Jaden: God damn it we have to stop agreeing. Yes, the characters are the weakest part of both the film and book. They even took the one character on earth (literally) that had a personality in the book and made her a non character. (Annie.) While they weren’t stock characters, they were more like character outlines, incomplete manifestations to be fixed at a later date. Again, I want to fault the author here, but the guys at Cinemasins would tell me “the book doesn’t matter.” And yes, the screenwriters definitely didn’t expand the characters very much.
Joshua: I think the fault does still lie with the screenwriters ultimately as they could have chosen to fix the characters, but they didn’t. It’s the cinematic equivalent of a sin of omission.
Jaden: I think that’s the best way to approach it, yeah.
Joshua: And this is where my thoughts take a much more positive turn. Ridley Scott is an amazing director. Alien alone puts him in my upper tier of filmmakers. He definitely delivers some stunning visuals here. Every shot of Mars is breathtaking. He makes this alien world seem both real and fantastical at the same time. I don’t doubt for a second that I’m really seeing Mars. I forget that it’s all special effects. The action was really tense, which definitely came at least in part from Scott’s directing. The storm and the final rescue were particular standouts. The former was chaotic and disorienting, really showing the fear and confusion the astronauts experienced. The latter managed to work despite having one of the stupidest ideas I’ve seen in action film (Wow. That’s really saying a lot.) I can only chalk that up to Scott’s skill as a director. Basically, I want Ridley Scott to make films of my books. How much more do you think I need to praise him before he’ll consider it?
Jaden: First off, I’M the one who’s redrafting a sci-fi novel so Ridley Scott directs MY movie, damn it! And second off, while you’re definitely more knowledgeable in the directing department I still know enough to comment on it. I agree that I liked the directing, lots of shots I liked, and the visuals alone elevate the movie above the book because there’s no freaking visuals in the novel… I also didn’t totally *notice* his direction if that makes any sense. Sometimes a movie’s director shoots the movie in a way that goes “look at me! look at my directing skillz!” and this one didn’t. Scott simply gave us some bomb ass shots of space and mars.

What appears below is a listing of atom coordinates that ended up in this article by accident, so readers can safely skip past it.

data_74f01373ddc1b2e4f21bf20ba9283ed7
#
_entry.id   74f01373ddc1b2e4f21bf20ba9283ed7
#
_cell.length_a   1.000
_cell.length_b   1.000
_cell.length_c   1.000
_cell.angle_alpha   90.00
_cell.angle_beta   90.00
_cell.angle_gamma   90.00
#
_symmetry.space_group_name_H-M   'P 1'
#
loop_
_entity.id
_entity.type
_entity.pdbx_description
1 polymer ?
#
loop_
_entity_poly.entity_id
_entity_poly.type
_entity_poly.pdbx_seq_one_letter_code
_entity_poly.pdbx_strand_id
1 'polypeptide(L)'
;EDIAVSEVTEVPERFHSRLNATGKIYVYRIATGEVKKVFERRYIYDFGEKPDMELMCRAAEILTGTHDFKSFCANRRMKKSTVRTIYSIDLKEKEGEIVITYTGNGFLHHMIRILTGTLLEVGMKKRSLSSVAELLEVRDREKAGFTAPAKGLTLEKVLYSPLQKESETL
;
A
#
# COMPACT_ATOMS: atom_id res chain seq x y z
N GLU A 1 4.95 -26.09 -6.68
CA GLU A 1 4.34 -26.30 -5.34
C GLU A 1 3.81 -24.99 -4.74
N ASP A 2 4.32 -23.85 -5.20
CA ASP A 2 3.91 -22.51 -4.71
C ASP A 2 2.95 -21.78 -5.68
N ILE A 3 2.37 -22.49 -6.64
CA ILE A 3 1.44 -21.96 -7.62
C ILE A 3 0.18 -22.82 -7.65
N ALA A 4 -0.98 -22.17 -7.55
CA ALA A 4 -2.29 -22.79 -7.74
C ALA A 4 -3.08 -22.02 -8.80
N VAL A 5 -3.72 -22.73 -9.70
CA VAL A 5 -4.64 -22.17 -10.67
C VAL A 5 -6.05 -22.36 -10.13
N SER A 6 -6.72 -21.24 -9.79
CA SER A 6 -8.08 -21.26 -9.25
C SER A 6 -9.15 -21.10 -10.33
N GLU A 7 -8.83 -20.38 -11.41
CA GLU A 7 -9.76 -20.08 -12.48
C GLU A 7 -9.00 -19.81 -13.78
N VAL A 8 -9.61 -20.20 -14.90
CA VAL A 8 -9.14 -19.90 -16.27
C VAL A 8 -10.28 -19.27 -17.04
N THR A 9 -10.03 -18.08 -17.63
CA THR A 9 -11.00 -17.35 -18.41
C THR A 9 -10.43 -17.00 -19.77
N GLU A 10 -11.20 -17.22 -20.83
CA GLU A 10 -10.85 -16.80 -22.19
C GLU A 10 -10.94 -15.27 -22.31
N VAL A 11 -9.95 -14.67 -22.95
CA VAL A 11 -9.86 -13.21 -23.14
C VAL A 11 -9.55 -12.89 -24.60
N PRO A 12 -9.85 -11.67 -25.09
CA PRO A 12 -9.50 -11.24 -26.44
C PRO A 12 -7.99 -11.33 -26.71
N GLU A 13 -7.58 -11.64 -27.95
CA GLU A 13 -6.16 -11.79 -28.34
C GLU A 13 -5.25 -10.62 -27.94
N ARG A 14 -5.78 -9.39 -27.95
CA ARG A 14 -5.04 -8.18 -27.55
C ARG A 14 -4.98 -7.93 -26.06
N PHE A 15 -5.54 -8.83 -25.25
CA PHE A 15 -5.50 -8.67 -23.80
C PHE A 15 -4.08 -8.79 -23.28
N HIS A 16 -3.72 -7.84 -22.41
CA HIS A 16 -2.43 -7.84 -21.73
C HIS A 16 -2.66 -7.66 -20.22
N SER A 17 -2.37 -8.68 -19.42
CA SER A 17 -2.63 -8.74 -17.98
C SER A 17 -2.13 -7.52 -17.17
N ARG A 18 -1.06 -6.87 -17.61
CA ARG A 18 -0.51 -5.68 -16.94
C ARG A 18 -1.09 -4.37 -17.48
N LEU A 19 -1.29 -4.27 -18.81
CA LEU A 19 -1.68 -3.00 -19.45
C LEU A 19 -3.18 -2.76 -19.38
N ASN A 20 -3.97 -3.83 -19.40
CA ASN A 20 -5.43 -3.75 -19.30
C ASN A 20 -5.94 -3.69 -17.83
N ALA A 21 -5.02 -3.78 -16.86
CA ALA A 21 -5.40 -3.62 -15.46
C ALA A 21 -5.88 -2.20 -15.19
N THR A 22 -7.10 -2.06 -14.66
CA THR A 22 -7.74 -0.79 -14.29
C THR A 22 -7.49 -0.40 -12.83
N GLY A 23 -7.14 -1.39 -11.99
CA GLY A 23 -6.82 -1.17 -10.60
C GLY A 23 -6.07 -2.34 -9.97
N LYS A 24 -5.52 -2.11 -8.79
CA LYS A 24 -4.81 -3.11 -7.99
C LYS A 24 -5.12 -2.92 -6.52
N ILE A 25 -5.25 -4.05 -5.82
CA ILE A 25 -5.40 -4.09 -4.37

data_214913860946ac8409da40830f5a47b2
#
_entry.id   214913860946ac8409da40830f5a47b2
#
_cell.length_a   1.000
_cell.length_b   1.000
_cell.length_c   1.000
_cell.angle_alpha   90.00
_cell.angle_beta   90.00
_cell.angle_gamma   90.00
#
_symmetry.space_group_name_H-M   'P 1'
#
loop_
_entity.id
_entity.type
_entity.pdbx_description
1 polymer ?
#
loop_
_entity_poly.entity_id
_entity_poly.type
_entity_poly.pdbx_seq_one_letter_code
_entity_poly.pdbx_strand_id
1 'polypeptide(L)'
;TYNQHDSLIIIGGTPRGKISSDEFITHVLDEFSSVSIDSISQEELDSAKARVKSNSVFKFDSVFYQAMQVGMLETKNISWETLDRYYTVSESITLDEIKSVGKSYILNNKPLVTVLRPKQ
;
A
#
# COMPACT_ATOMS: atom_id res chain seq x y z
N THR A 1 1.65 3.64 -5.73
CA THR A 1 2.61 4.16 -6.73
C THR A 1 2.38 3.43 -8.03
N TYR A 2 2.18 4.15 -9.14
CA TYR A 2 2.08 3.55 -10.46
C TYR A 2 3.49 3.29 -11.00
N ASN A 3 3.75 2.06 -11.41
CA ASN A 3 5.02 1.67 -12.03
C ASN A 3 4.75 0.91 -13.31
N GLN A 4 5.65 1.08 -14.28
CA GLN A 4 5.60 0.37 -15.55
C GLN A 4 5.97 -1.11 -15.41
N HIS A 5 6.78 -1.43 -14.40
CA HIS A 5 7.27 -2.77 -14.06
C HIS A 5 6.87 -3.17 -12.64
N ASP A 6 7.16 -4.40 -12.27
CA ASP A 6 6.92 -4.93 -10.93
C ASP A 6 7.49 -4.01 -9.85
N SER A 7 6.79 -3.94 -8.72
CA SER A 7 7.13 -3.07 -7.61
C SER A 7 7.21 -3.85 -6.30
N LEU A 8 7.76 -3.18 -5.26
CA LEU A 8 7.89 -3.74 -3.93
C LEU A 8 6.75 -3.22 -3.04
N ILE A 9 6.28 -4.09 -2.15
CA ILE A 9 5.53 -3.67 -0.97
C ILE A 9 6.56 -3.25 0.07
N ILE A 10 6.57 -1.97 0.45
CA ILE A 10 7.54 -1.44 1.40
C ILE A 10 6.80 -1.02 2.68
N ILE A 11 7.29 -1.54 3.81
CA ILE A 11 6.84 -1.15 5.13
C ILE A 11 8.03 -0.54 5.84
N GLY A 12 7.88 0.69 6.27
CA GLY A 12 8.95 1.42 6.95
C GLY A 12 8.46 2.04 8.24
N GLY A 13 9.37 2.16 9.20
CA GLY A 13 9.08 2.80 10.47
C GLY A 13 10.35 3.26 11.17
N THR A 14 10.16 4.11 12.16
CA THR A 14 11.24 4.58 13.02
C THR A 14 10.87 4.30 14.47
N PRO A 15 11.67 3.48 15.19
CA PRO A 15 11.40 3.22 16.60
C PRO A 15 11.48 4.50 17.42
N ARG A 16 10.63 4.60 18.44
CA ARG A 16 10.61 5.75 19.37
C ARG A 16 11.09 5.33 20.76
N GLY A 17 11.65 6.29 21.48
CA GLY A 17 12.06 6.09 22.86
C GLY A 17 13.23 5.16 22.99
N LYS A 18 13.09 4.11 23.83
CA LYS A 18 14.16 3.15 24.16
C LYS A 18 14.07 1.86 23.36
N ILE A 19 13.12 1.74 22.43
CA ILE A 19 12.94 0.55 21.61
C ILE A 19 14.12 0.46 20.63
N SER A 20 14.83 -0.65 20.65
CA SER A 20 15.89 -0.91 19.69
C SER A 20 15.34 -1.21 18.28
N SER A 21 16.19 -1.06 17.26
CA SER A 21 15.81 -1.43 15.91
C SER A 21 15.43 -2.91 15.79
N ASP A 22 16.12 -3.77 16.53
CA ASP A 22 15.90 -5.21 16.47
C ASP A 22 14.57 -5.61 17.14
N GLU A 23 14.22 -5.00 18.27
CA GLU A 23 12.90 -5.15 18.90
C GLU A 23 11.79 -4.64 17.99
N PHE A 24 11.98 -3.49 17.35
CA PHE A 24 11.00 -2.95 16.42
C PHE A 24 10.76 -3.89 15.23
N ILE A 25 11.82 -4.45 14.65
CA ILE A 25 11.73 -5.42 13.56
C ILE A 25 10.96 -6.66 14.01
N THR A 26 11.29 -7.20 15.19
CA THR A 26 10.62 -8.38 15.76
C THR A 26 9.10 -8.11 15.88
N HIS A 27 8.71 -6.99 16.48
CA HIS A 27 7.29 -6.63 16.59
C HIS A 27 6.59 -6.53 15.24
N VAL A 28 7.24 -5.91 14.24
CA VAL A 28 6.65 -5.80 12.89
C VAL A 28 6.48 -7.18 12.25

Joshua: I like the technical terminology there.
Jaden: I believe it was Kubrick who invented the “bomb ass shots of space” technique.
Joshua: I felt that a lot of the shots of the Hermes were very “Kubrick.” Of course, every space movie since 2001 has been influenced by Kubrick. (editor’s note: Including Interstellar, which will be discussed later, and feature some actual disagreement!)
Jaden: I, conversely, am not a fan of Interstellar. Though I don’t strictly dislike it, I definitely don’t like it either. Both films feature great shots and visuals, and that coupled with the cast is why they’re inevitably going to be compared. I will give Interstellar credit for having the two best acting performances (McCoughnahey and Foy) and the best emotional scene between the two. However, Nolan’s rambling, saccharine script and use of what I see as stock characters predictably getting killed off one by one irritate me. I also feel like my favorite character, Young Murph, becomes just as vanilla as the other backing characters after the time jump. Nolan clearly bit off more than he could chew, though the ambition in Interstellar is admirable. The Martian’s adherence to real life science may even cause it to be rendered obsolete sometime soon, in the way Jules Verne is.
And you’re right, Interstellar is an epic, it’s trying to be strange and out-there in the way 2001 was. The Martian is more like Apollo 13. All that said, I give The Martian the edge, the difference being how much I disliked Interstellar’s script. I think we can agree though: Keep Matt Damon the hell away from space.
Joshua: Clearly once we formed a blog, we became part of a hive mind. Dissent is no longer tolerated.